Not that I won't vote for Metro's plan, and it will absolutely help considering the lack of alternatives, but I know I'm not the only Houstonian who would like to see a less intrusive, faster service transit system here that can really move people. It would have to be either elevated or submerged to be that efficient, and I'm not sure how feasible a subway network around, say, the inner loop area would work, but we do already have a mini-sized one at IAH, plus lots of other underground development in downtown and of course the Galleria. Is that "as far as we can dig?" I'm all for more light rail, I just hate how much our version of it interferes with street/pedestrian traffic. It creates almost as much automobile traffic as it alleviates. If subways aren't feasible, then elevate it. There's going to be 8 million people here in the next 7-8 years and 10 million by 2040....and I really don't want to imagine what traffic is going to be like if we still don't have these kinds of alternatives by then, much less moving forward.

 

Sorry for staying off topic.

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9 minutes ago, DrLan34 said:

I meant city wide. Yeah, this development looks great.

 

Agree 100%.

 

32 minutes ago, j_cuevas713 said:

This would come with brand new wide sidewalks down all those corridors. It’s transit access on all levels. 

 

On a side note, I've always wondered why they place so many pipes directly under our streets, rather than the sidewalks. Any time something goes wrong, we have to tear up the street, and almost every time, the street is in much worse condition than it was before the work. I'm sure there's a good explanation...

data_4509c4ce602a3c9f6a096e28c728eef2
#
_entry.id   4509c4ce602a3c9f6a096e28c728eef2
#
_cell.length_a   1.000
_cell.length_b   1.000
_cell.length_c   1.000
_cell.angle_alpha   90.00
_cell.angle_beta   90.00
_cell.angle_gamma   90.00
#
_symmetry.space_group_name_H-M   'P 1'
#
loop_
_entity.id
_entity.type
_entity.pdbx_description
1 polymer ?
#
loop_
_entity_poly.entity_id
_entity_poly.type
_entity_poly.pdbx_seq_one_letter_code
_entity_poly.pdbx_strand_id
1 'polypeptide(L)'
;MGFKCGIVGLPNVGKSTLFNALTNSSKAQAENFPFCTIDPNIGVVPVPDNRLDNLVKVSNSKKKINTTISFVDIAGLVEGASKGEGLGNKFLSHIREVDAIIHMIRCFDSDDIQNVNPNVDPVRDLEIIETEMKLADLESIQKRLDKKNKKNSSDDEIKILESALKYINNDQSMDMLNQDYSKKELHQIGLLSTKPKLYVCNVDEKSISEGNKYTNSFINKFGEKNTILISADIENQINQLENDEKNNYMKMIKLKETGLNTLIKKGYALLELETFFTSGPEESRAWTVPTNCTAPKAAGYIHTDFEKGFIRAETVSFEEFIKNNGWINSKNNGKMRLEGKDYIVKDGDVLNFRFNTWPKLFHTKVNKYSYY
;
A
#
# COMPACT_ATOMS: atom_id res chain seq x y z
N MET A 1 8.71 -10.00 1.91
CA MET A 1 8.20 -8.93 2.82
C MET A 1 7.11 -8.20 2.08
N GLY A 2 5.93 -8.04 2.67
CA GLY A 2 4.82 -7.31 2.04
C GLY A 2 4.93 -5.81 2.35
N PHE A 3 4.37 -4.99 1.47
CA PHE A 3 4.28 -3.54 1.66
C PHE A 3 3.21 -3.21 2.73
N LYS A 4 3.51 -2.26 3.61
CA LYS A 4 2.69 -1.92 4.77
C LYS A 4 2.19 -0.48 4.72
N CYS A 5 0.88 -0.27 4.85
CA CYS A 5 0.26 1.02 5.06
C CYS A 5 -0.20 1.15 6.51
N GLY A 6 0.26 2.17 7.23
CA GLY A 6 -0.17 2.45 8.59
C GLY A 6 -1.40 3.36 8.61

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11 hours ago, por favor gracias said:

 

LOL just got back home after literally sitting on Franklin St for 25 minutes trying to get to 59 North this evening.

 

Not that I won't vote for Metro's plan, and it will absolutely help considering the lack of alternatives, but I know I'm not the only Houstonian who would like to see a less intrusive, faster service transit system here that can really move people. It would have to be either elevated or submerged to be that efficient, and I'm not sure how feasible a subway network around, say, the inner loop area would work, but we do already have a mini-sized one at IAH, plus lots of other underground development in downtown and of course the Galleria. Is that "as far as we can dig?" I'm all for more light rail, I just hate how much our version of it interferes with street/pedestrian traffic. It creates almost as much automobile traffic as it alleviates. If subways aren't feasible, then elevate it. There's going to be 8 million people here in the next 7-8 years and 10 million by 2040....and I really don't want to imagine what traffic is going to be like if we still don't have these kinds of alternatives by then, much less moving forward.

 

Sorry for staying off topic.

I think part of what makes Metros plan great is they focused on making it affordable and they made routes that they felt could be permanent and took advantage of having rail run straight to Hobby. And best of all the way they focused on paying for it allows the city to build quickly with no affect to tax payers. That’s a huge deal. The rest of the system is upgradeable. From that point I think Houston will be more accepting for commuter rail to the burbs. What’s interesting is the suburbs, areas that at one time fought public transit, are wanting service. This is a good time to be a Houstonian and see this city develop .

Edited by j_cuevas713